|Initial release||August 22, 2008|
|Stable release||3.2.24/3.2.25 (August 13, 2015) Chrome/Safari
3.2.20/3.2.21 (April 24, 2015) IE/Firefox/Opera (web browser)/Maxthon
3.12 (June 19, 2015) Mac App / August 13, 2015
LastPass is a freemium password management service which seeks to resolve the password fatigue problem by centralising user password management in the cloud. LastPass is standard with a web interface but also includes plugins and apps for many modern web browsers and includes support for bookmarklets. LastPass could also refer to the trade name under which the developer of the LastPass service, Virginia-based technology company Marvasol, Inc., does business.
|Thanks 2009||March: PC Magazine awarded LastPass their "Editors' Choice" for password management.|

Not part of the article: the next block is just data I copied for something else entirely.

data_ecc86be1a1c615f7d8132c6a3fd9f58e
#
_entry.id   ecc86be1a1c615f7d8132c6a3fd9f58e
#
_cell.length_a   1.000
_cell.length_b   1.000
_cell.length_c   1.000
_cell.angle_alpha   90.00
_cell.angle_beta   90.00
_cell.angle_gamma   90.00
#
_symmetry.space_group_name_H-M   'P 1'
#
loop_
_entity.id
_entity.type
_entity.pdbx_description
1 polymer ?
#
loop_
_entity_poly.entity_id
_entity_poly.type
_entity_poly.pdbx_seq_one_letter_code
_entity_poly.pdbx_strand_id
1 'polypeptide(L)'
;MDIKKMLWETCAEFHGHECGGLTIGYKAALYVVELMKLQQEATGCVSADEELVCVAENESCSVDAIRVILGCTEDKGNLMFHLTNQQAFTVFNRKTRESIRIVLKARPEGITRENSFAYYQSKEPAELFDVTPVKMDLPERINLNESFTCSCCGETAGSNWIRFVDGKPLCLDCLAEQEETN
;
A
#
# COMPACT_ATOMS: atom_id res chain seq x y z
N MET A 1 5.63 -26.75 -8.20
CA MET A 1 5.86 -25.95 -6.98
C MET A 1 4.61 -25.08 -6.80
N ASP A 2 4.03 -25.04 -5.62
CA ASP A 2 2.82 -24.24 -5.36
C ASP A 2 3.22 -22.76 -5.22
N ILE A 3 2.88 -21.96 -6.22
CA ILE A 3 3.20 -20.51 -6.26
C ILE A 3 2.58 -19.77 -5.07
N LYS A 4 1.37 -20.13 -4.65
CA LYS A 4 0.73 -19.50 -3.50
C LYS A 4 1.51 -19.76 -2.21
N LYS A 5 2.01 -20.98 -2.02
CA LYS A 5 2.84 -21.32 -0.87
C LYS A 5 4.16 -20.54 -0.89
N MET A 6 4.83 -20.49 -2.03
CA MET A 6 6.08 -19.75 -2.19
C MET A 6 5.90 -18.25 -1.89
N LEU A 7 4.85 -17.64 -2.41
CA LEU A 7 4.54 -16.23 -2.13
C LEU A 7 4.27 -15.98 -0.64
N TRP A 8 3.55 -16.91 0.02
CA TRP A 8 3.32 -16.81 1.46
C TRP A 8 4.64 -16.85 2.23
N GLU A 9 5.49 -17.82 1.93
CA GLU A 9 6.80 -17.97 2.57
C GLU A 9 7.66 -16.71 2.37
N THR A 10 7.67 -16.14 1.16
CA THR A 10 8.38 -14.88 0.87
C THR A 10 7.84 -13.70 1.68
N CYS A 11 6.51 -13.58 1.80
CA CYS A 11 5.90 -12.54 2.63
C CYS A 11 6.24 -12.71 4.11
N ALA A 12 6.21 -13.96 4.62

|Thanks 2010||July: LastPass's security model was extensively covered and approved of by Steve Gibson in his Security Now podcast episode 256. He also revisited the subject and how it relates to the NSA in Security Now podcast episode 421.|
|Thanks||December 2: It was announced that LastPass acquired the bookmark synchronizer Xmarks.|
|Thanks 2011||February: A cross-site scripting (XSS) security hole was discovered, reported by security researcher Mike Cardwell, and closed within hours.|
|Thanks||May 3: On Tuesday, May 3, 2011, LastPass discovered an anomaly in their incoming network traffic, and then another, similar anomaly in their outgoing traffic.|
|Thanks||May 4: To address the situation, LastPass decommissioned the "breached" servers so they could be rebuilt, and on May 4, 2011, they requested all users to change their master password.|
|Thanks 2015||June 15: On Monday, June 15, 2015, LastPass posted a blog post indicating that the LastPass team discovered and blocked suspicious activity on their network on the previous Friday. Their investigation revealed that LastPass account email addresses, password reminders, server per user salts, and authentication hashes were compromised.|